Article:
Like the last event at historic Sunnyside, we’ll be under a grand tent, alongside Washington Irving’s historic home with the glorious Hudson River as our backdrop.
Tracey sat down recently with Hofstra Radio to talk all things storytelling for public affairs show League of Our Own. The show is dedicated to exploring issues significant to women. One on one interviews and panel discussions are devoted to the contributions, concerns and influence of women on politics, society, business and pop culture. The show is hosted by Fran Spencer.
You can tune in to listen to the show streamed live by clicking the link below at 4 p.m. on Thursday. Or you can listen to the show by tuning your radio to 88.7 FM and worldwide on WRHU.org.
There is a maxim that when something is right and meant to be, doors that were previously locked will suddenly fly open. Ever since I got up on a Moth storytelling stage at Housing Works in New York City almost two years ago to tell my first true story, I have found that to be true.
I discovered a vibrant, exhilarating storytelling community in the New York area, and quickly became a part of it, making new friends and telling stories all over the five boroughs, Westchester and Long Island. Then I got an idea in my head that I should start my own show on Long Island, and in June, my storytelling show “Now You’re Talking” will be celebrating its first anniversary.
I took a storytelling class with the brilliant Jeff Simmermon, and learned how to incorporate more humor into my stories, and to conquer my lingering stage fright.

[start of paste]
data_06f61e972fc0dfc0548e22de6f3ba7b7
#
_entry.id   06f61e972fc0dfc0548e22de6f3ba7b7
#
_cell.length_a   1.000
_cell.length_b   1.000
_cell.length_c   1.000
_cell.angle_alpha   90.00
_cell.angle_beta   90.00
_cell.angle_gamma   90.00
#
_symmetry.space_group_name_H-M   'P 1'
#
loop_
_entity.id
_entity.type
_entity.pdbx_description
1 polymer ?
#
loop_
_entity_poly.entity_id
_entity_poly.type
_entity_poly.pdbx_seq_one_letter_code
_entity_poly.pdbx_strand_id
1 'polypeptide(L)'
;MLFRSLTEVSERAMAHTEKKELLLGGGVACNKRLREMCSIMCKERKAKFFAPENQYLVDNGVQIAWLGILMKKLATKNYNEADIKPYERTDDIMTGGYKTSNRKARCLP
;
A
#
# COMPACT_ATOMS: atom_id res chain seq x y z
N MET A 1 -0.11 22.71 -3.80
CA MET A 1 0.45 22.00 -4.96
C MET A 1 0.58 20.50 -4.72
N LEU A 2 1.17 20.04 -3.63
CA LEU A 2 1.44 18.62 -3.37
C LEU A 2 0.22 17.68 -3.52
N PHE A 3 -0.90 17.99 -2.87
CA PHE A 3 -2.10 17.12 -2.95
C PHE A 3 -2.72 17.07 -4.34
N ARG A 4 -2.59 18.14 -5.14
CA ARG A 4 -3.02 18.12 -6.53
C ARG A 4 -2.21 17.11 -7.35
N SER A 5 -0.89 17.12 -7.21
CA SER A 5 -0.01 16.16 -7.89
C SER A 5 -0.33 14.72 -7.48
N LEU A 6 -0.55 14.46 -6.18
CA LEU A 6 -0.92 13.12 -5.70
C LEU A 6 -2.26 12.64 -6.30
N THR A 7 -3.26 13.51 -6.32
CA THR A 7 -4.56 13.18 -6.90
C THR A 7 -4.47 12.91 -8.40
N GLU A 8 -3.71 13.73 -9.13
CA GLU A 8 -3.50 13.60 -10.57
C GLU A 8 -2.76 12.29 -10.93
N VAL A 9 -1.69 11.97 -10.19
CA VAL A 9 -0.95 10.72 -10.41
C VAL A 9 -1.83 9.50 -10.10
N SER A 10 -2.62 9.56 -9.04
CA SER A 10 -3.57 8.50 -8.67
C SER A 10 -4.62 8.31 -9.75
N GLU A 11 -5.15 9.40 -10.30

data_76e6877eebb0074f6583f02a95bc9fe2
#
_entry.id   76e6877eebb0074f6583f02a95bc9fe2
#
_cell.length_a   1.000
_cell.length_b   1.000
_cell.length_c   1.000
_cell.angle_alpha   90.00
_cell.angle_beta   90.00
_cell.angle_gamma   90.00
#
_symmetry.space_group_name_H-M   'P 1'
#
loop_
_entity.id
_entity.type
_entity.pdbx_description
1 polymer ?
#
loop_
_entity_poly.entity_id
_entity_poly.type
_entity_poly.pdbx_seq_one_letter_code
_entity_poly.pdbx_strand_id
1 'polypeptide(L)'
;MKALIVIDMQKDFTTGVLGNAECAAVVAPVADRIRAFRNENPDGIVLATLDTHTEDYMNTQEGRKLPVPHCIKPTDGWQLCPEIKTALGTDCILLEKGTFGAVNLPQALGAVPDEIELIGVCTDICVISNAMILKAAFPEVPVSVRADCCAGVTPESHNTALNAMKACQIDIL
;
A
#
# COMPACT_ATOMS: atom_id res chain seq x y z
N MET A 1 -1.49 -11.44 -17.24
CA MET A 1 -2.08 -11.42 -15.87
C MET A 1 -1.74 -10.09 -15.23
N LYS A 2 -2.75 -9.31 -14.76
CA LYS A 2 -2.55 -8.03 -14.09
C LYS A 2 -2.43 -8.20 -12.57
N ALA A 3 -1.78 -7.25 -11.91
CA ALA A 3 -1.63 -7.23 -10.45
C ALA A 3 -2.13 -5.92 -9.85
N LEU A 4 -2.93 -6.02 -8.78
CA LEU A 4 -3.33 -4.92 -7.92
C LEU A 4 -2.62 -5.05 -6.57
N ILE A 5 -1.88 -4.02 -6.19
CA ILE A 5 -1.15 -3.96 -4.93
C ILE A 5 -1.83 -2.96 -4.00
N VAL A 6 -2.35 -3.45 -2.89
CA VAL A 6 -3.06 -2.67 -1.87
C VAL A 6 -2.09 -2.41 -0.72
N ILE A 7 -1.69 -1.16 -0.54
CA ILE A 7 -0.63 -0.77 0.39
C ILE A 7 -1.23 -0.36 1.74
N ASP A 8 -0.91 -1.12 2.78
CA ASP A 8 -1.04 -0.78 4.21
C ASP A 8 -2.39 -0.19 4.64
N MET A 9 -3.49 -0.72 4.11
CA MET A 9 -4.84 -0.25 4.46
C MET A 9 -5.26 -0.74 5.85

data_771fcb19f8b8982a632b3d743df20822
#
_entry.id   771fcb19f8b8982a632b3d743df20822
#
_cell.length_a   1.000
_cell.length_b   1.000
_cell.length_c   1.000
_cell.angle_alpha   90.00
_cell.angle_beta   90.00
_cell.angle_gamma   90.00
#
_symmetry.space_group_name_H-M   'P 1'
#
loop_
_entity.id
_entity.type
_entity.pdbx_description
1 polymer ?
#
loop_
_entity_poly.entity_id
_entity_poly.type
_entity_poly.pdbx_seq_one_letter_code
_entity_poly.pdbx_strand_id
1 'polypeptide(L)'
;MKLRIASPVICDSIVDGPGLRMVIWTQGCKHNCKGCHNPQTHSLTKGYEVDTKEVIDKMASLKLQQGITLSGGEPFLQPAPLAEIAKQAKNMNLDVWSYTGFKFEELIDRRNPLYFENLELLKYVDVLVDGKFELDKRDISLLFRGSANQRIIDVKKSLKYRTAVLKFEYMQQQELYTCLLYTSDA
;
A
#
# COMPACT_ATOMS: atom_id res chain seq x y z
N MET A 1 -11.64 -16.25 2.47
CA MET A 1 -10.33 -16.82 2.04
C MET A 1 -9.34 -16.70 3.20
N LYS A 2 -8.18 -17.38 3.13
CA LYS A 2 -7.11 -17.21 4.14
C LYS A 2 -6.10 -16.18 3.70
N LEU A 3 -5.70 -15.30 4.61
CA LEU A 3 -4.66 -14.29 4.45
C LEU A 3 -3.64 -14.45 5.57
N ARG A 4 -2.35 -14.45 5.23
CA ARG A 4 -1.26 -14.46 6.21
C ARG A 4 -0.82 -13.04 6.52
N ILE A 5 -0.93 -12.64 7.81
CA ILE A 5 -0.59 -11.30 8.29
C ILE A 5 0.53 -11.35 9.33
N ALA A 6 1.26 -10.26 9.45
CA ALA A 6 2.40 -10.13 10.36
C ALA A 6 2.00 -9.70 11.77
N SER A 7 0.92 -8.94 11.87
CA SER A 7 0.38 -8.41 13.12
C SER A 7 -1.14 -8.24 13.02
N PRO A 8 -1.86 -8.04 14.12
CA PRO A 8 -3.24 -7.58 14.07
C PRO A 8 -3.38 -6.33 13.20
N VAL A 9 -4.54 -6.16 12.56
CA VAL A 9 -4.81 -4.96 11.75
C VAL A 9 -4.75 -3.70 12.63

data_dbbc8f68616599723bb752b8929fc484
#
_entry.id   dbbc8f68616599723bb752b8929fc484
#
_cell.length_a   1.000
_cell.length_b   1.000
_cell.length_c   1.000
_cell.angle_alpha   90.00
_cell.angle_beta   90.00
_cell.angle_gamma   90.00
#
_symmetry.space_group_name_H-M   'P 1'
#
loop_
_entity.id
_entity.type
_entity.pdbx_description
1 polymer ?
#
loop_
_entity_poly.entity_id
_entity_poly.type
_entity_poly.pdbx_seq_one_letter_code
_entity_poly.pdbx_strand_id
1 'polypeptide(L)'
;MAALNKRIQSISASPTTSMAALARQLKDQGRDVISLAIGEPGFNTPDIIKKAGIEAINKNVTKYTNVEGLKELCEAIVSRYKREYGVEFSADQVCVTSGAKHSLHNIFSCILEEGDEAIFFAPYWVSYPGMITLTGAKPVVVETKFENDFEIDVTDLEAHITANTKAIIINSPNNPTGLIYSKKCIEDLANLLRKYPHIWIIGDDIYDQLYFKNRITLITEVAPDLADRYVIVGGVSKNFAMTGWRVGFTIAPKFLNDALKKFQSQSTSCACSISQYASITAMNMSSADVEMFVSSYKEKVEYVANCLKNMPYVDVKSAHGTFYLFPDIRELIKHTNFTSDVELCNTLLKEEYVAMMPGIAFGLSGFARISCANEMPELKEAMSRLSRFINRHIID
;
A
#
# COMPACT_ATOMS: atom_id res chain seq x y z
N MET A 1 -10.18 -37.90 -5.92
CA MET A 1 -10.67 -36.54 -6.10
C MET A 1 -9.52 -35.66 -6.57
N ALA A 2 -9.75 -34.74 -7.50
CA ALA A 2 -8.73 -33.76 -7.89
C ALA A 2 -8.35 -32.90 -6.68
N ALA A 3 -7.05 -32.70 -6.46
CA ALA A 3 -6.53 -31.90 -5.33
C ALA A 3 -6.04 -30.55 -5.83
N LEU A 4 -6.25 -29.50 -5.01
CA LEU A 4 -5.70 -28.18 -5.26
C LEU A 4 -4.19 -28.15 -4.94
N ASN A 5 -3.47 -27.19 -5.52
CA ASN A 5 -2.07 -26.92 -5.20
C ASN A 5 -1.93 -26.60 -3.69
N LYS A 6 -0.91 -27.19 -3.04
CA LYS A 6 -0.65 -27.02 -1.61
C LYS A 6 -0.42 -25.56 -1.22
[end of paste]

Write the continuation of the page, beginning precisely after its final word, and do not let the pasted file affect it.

I then became adept at telling longer-form stories with the incredible guidance of coaches Cyndi Freeman and Michelle Walson, which landed me on Kevin Allison’s Risk! stages and podcast.
I pitched a story idea to Crain’s New York Business to write about the growing NYC storytelling scene and how it’s spilling over into storytelling for business. The resulting story led to requests from Long Island libraries to bring storytelling to their members, a corporation to do a storytelling workshop for their staff, and an invitation to be interviewed for an hour(!) on a live radio show, “Let’s Get Radical,” where I gushed about my love for all things storytelling and how I also use it in business.
This past week, my friend Jude Treder-Wolff, who started the first Long Island storytelling show, Mostly True Things (I’ll be performing there this weekend), interviewed me about my storytelling odyssey and wrote up a wonderful, thought-provoking piece about the “Conduits of Connection” – how storytelling connects us all, and is a vital skill in all facets of life.
On Sunday, I’ll be giving a storytelling workshop at Long Island’s premier literary festival, Word Up: Long Island Litfest.
And in May, I rented out the 180-seat Merrick Theater on Long Island for a night of storytelling stars in a bid to bring my storytelling show to a wider audience. I know the theater will be filled and that it will be a harbinger of even greater things to come.
I have never been more busy, more exhilarated, more fulfilled. In my bio that hosts read at shows where I perform I include the line that I came to storytelling later in life, but I have since embraced it with the fervor of an evangelist. I am so lucky to have found my calling and my storytelling tribe. I can’t wait to see what doors open next.